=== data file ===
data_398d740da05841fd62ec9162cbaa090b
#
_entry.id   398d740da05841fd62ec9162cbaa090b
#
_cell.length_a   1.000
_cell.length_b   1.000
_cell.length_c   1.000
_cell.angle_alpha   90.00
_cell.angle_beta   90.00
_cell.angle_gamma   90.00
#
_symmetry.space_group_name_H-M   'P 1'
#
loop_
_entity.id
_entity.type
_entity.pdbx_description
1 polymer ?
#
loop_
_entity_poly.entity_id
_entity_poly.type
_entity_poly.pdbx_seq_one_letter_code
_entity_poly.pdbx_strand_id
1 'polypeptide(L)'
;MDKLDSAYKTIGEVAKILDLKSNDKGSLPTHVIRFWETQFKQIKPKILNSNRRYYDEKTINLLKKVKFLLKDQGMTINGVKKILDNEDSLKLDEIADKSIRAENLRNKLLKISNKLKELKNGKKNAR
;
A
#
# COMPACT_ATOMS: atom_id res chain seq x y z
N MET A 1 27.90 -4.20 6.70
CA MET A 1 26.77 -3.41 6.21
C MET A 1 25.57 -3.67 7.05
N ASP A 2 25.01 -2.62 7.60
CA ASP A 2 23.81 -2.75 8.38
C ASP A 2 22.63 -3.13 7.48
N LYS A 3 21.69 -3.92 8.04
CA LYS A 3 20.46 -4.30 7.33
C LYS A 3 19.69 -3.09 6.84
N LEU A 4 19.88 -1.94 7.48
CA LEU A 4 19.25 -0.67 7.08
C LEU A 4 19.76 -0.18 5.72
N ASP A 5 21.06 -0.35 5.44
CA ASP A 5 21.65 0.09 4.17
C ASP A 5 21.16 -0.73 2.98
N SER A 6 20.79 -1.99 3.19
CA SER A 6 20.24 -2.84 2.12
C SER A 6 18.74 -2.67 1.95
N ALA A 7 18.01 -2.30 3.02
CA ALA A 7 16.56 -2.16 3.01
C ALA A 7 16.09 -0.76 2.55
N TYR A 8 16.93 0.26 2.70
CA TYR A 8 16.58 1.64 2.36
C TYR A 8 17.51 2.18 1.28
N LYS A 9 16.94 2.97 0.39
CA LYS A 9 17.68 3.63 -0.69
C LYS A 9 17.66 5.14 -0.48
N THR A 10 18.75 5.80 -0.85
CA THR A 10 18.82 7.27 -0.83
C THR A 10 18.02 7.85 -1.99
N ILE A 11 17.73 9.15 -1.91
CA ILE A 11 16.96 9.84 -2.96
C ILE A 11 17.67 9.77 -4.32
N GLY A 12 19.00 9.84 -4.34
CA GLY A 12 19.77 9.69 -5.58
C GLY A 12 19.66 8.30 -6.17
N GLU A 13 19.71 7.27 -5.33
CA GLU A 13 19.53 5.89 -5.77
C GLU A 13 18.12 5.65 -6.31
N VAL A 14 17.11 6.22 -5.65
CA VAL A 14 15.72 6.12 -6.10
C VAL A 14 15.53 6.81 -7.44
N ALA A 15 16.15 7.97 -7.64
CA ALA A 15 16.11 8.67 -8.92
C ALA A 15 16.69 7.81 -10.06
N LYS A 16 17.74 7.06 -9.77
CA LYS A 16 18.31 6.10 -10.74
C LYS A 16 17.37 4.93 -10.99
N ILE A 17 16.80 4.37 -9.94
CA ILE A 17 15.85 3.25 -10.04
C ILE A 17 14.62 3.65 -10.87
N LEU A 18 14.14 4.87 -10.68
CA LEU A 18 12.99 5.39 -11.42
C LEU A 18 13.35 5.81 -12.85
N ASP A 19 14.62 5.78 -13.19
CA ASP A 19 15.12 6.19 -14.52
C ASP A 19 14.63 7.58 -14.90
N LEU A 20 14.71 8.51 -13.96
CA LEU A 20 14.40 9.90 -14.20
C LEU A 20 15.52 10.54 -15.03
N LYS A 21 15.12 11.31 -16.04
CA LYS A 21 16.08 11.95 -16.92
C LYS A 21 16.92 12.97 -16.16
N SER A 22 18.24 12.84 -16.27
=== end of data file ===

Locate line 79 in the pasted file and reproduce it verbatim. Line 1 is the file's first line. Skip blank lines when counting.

N ILE A 17 16.80 4.37 -9.94